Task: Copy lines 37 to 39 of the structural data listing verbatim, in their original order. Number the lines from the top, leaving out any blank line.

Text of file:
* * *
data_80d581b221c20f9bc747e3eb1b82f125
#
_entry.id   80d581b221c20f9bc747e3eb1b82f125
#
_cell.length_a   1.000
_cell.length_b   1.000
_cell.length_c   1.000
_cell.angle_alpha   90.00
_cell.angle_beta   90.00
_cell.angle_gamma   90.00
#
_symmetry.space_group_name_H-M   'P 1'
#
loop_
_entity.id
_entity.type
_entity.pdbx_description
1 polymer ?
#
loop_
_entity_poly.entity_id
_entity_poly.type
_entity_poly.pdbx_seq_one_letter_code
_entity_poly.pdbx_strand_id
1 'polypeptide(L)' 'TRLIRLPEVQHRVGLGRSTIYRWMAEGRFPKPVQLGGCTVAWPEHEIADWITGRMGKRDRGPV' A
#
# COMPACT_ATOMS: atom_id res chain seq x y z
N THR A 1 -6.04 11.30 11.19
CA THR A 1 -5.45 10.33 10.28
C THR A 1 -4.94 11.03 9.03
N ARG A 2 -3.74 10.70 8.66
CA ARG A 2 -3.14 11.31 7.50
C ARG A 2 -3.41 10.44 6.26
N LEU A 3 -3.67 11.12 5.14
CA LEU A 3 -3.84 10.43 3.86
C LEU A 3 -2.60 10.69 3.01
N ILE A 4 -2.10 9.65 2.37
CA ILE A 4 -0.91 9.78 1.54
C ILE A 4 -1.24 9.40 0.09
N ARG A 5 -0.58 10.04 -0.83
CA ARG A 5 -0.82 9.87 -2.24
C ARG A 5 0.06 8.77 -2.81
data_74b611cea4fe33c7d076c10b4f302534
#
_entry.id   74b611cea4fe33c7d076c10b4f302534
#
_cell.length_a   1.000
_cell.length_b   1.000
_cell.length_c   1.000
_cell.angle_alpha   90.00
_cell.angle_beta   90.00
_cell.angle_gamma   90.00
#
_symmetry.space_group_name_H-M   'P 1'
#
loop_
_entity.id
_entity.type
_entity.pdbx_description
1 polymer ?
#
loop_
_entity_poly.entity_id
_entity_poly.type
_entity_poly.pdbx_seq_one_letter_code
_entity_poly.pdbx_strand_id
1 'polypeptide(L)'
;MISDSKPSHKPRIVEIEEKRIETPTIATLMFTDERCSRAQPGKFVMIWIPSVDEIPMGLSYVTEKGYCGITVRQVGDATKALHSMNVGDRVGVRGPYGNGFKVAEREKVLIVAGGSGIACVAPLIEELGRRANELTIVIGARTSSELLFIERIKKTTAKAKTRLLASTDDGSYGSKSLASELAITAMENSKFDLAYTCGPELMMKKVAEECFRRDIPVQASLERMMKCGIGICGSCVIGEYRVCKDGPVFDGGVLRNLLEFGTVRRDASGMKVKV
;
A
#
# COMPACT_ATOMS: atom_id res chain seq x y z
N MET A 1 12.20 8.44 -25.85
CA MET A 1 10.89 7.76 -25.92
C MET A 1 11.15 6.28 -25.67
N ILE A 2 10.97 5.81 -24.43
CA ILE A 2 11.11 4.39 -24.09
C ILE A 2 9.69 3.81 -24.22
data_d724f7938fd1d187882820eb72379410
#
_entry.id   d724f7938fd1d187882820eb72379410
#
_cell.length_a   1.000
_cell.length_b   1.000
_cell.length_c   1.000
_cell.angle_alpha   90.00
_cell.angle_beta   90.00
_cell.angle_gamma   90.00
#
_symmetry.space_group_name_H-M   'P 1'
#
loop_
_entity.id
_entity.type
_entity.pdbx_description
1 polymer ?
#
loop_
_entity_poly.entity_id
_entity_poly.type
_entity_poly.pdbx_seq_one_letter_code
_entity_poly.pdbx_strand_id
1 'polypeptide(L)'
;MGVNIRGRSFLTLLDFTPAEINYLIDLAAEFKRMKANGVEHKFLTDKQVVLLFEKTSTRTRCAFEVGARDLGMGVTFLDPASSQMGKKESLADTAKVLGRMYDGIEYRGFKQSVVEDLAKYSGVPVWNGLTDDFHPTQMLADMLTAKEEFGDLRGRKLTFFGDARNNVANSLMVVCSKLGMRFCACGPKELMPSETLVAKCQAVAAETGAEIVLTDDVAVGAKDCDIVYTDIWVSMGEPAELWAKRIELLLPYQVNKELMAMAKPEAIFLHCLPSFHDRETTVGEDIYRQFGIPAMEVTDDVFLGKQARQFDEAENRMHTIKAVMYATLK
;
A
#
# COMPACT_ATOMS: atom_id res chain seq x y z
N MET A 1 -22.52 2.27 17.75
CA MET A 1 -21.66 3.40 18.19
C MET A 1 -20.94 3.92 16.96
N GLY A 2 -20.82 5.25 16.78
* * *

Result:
N ILE A 4 -2.10 9.65 2.37
CA ILE A 4 -0.91 9.78 1.54
C ILE A 4 -1.24 9.40 0.09